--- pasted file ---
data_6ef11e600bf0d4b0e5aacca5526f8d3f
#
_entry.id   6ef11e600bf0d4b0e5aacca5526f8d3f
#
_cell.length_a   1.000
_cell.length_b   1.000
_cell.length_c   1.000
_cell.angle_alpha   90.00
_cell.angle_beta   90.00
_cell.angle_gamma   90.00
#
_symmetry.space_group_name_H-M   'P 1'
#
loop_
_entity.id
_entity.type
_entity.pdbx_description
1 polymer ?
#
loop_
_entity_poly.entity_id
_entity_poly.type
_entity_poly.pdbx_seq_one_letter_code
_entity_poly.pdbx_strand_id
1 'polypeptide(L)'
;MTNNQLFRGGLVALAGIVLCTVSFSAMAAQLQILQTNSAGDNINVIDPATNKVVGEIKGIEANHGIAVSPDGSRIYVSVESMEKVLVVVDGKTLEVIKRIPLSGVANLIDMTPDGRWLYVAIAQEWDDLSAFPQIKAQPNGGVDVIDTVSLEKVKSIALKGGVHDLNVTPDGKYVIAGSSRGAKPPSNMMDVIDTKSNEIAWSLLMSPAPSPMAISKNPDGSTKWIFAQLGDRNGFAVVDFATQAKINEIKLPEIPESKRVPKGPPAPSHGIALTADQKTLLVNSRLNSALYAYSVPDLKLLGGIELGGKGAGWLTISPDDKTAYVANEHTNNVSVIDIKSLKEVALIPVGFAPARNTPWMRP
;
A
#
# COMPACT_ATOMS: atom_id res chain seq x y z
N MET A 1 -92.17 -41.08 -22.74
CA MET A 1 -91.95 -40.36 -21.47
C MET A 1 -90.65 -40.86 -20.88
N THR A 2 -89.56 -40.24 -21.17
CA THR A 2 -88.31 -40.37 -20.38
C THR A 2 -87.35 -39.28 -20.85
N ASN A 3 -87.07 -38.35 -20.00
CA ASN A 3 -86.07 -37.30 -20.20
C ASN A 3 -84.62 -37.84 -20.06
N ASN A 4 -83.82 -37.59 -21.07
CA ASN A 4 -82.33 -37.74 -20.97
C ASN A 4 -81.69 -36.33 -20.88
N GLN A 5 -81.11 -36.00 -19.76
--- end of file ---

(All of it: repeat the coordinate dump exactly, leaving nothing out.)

data_6ef11e600bf0d4b0e5aacca5526f8d3f
#
_entry.id   6ef11e600bf0d4b0e5aacca5526f8d3f
#
_cell.length_a   1.000
_cell.length_b   1.000
_cell.length_c   1.000
_cell.angle_alpha   90.00
_cell.angle_beta   90.00
_cell.angle_gamma   90.00
#
_symmetry.space_group_name_H-M   'P 1'
#
loop_
_entity.id
_entity.type
_entity.pdbx_description
1 polymer ?
#
loop_
_entity_poly.entity_id
_entity_poly.type
_entity_poly.pdbx_seq_one_letter_code
_entity_poly.pdbx_strand_id
1 'polypeptide(L)'
;MTNNQLFRGGLVALAGIVLCTVSFSAMAAQLQILQTNSAGDNINVIDPATNKVVGEIKGIEANHGIAVSPDGSRIYVSVESMEKVLVVVDGKTLEVIKRIPLSGVANLIDMTPDGRWLYVAIAQEWDDLSAFPQIKAQPNGGVDVIDTVSLEKVKSIALKGGVHDLNVTPDGKYVIAGSSRGAKPPSNMMDVIDTKSNEIAWSLLMSPAPSPMAISKNPDGSTKWIFAQLGDRNGFAVVDFATQAKINEIKLPEIPESKRVPKGPPAPSHGIALTADQKTLLVNSRLNSALYAYSVPDLKLLGGIELGGKGAGWLTISPDDKTAYVANEHTNNVSVIDIKSLKEVALIPVGFAPARNTPWMRP
;
A
#
# COMPACT_ATOMS: atom_id res chain seq x y z
N MET A 1 -92.17 -41.08 -22.74
CA MET A 1 -91.95 -40.36 -21.47
C MET A 1 -90.65 -40.86 -20.88
N THR A 2 -89.56 -40.24 -21.17
CA THR A 2 -88.31 -40.37 -20.38
C THR A 2 -87.35 -39.28 -20.85
N ASN A 3 -87.07 -38.35 -20.00
CA ASN A 3 -86.07 -37.30 -20.20
C ASN A 3 -84.62 -37.84 -20.06
N ASN A 4 -83.82 -37.59 -21.07
CA ASN A 4 -82.33 -37.74 -20.97
C ASN A 4 -81.69 -36.33 -20.88
N GLN A 5 -81.11 -36.00 -19.76